Richard Nixon: Well, when the president does it that means that it is not illegal.
“… if Congress won’t act soon … I will.” Barack Obama, 2013 State of the Union Address
The idea that a president can run the country with his pen and phone and can go around the Congress is not new. Some presidents have not felt it necessary to respect decisions of the Supreme Court and many presidents have used their pens beyond their constitutional or statutory powers. It has often seemed as though they agreed with President Nixon, though no other president stated the idea so bluntly. The legal sources of Article II constitutional presidential authority are discussed in Part I.
Examples of Presidential Orders beyond Constitutional or Statutory Authority
Abraham Lincoln censored the press, suspended habeas corpus and spent public money without congressional appropriations. Franklin Roosevelt ordered the internment of Japanese-Americans on his own authority. Harry Truman seized steel mills and in a certain respect the steel company presidents. Bill Clinton ignored federal law in imposing hiring conditions on federal contractors. George W. Bush issued a memorandum to state courts that the Supreme Court determined he was without power to enforce.
Abraham Lincoln ran the Civil War’s early months by presidential directives. In office only six weeks, on April 15, 1861, Lincoln issued proclamations to activate troops, to convene Congress on July 4, to procure warships, to expand the military’s size, and to advance payments from the Treasury without congressional approval. The troop activations and convening congress were clearly constitutional. Procuring the warships, expanding the military and providing for payment, were not authorized by either the Constitution or congress.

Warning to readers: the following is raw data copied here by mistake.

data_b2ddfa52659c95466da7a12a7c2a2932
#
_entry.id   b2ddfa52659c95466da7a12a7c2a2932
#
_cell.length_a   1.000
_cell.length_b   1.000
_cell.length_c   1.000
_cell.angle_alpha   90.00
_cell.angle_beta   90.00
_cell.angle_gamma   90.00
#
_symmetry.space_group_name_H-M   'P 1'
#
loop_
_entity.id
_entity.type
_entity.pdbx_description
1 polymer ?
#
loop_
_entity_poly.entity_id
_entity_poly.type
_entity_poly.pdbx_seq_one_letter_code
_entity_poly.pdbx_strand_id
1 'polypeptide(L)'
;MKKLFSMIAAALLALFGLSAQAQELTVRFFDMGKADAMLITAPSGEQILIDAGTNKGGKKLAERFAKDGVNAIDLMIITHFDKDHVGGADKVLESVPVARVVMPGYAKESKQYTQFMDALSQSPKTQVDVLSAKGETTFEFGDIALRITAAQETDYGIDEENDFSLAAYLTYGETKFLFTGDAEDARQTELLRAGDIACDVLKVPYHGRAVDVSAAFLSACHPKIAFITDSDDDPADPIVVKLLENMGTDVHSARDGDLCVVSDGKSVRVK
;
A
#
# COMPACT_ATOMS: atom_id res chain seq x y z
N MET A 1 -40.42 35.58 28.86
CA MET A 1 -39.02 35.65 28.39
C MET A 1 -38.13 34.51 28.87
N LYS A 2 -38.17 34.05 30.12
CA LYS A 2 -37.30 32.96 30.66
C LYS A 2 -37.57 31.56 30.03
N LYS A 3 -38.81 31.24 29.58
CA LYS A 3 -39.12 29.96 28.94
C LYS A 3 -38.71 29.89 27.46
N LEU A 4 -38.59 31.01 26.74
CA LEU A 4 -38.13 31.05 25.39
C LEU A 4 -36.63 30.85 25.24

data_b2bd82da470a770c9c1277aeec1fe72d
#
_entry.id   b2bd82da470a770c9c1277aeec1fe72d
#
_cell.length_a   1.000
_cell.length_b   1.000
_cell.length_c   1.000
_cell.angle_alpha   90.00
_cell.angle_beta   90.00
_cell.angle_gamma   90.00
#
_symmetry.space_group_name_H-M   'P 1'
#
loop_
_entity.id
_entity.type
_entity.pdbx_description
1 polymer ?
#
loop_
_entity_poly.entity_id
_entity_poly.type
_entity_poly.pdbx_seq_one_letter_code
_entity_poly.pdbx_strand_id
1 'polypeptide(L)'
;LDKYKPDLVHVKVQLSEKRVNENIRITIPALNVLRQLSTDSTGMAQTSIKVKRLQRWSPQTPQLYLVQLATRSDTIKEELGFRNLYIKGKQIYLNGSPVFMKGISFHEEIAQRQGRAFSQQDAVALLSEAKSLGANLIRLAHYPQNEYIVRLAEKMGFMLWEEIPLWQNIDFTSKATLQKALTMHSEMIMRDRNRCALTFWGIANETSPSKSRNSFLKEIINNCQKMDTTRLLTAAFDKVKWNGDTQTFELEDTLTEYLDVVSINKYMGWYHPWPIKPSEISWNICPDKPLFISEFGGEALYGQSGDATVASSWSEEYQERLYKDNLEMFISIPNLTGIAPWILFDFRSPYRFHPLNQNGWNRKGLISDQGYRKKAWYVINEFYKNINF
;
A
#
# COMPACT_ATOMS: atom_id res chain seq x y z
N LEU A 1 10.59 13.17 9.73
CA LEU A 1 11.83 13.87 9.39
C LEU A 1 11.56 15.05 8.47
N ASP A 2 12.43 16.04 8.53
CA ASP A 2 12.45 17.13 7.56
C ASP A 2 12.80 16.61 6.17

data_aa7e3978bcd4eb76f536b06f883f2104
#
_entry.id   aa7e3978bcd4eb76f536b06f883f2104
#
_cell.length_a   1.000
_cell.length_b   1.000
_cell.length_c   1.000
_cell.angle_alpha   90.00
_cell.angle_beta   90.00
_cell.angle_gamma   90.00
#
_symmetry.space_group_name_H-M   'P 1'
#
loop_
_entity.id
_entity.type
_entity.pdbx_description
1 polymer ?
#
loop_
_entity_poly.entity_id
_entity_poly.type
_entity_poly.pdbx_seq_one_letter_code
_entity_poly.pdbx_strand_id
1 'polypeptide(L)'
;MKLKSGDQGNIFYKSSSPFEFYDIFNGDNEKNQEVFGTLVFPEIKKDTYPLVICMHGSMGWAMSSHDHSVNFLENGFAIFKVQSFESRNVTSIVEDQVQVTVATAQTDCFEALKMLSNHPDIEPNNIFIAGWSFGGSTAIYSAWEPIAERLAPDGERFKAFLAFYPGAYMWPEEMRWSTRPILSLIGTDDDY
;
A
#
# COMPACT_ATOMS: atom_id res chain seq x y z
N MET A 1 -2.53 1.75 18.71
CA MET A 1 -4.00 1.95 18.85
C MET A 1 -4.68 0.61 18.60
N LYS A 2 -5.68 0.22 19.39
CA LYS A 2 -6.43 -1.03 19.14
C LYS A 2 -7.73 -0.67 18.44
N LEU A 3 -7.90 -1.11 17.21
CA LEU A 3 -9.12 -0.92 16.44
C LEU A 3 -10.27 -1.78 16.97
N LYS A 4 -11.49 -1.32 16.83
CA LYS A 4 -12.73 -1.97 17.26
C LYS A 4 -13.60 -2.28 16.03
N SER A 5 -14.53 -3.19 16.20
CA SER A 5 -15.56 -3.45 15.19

Lincoln’s administration arrested newspaper owners and editors and prohibited the mails from distributing newspapers disagreeing with the administration. Lincoln also suspended the “writ of habeas corpus”, or the right of a person in government custody to have a judge to determine if the detention is legal. This action was declared unconstitutional by Supreme Court Chief Justice Roger Taney.
Franklin Roosevelt’s Executive Order (E.O.) No. 9066 authorized the military internment of tens of thousands of Japanese-Americans and reflected an extreme, unprecedented claim of authority over the lives of ordinary Americans. While Roosevelt relied upon a broad reading of a president’s inherent military authority and it took some 40 years, Congress eventually determined that these actions were discriminatory and provided monetary damages to the citizens detained.
During the Korean War, unions were threatening strikes at America’s steel plants. President Truman issued an executive order directing the secretary of commerce to seize possession of the nation’s steel mills. In carrying out this order, the secretary directed the presidents of the seized steel companies to serve as operating managers for the U.S. Government. In less than three months the United States Supreme Court invalidated Truman’s order. Truman had no constitutional power or congressional delegation to seize the steel mills.
In 1993, President Clinton urged Congress to enact a statute that would prohibit employers from hiring permanent replacements for workers who are on strike. Congress refused to authorize the change in law. In 1995, President Clinton issued Executive Order 12954 requiring all large government contractors to agree not to hire permanent replacements for striking employees.
Clinton attempted to achieve with a stroke of a pen to change a law that Congress had refused to change. The Court of Appeals for the District of Columbia Circuit unanimously overturned Clinton’s order and related regulations that had been issued by the Secretary of Labor. President Clinton ordered a change for Federal Contractors after asking Congress to change the law and Congress refused. His orders were found to be illegal.